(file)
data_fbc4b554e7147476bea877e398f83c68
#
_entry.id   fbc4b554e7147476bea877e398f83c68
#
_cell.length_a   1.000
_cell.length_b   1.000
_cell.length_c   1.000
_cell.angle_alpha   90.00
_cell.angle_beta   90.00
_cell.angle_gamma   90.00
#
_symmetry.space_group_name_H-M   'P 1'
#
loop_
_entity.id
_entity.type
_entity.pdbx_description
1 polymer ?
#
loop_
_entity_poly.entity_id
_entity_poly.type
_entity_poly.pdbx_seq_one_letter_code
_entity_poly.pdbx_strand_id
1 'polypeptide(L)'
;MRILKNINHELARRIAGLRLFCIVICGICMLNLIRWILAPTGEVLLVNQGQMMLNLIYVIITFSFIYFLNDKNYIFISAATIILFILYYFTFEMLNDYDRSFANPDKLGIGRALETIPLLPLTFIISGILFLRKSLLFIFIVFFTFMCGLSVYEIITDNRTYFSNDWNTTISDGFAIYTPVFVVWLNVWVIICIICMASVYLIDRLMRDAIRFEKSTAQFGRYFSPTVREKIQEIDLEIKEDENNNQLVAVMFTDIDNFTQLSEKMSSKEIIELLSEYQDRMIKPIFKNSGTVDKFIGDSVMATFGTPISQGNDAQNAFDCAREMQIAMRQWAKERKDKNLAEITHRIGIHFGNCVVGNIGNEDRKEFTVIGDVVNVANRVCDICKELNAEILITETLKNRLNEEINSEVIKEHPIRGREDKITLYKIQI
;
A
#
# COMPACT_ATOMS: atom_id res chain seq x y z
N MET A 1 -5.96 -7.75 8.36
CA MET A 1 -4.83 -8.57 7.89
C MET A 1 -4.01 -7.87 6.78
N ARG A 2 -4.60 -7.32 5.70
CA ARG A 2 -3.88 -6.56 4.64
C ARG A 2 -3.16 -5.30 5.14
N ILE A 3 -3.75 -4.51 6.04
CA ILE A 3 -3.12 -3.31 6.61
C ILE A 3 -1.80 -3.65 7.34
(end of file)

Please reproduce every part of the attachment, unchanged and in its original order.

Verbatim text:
data_fbc4b554e7147476bea877e398f83c68
#
_entry.id   fbc4b554e7147476bea877e398f83c68
#
_cell.length_a   1.000
_cell.length_b   1.000
_cell.length_c   1.000
_cell.angle_alpha   90.00
_cell.angle_beta   90.00
_cell.angle_gamma   90.00
#
_symmetry.space_group_name_H-M   'P 1'
#
loop_
_entity.id
_entity.type
_entity.pdbx_description
1 polymer ?
#
loop_
_entity_poly.entity_id
_entity_poly.type
_entity_poly.pdbx_seq_one_letter_code
_entity_poly.pdbx_strand_id
1 'polypeptide(L)'
;MRILKNINHELARRIAGLRLFCIVICGICMLNLIRWILAPTGEVLLVNQGQMMLNLIYVIITFSFIYFLNDKNYIFISAATIILFILYYFTFEMLNDYDRSFANPDKLGIGRALETIPLLPLTFIISGILFLRKSLLFIFIVFFTFMCGLSVYEIITDNRTYFSNDWNTTISDGFAIYTPVFVVWLNVWVIICIICMASVYLIDRLMRDAIRFEKSTAQFGRYFSPTVREKIQEIDLEIKEDENNNQLVAVMFTDIDNFTQLSEKMSSKEIIELLSEYQDRMIKPIFKNSGTVDKFIGDSVMATFGTPISQGNDAQNAFDCAREMQIAMRQWAKERKDKNLAEITHRIGIHFGNCVVGNIGNEDRKEFTVIGDVVNVANRVCDICKELNAEILITETLKNRLNEEINSEVIKEHPIRGREDKITLYKIQI
;
A
#
# COMPACT_ATOMS: atom_id res chain seq x y z
N MET A 1 -5.96 -7.75 8.36
CA MET A 1 -4.83 -8.57 7.89
C MET A 1 -4.01 -7.87 6.78
N ARG A 2 -4.60 -7.32 5.70
CA ARG A 2 -3.88 -6.56 4.64
C ARG A 2 -3.16 -5.30 5.14
N ILE A 3 -3.75 -4.51 6.04
CA ILE A 3 -3.12 -3.31 6.61
C ILE A 3 -1.80 -3.65 7.34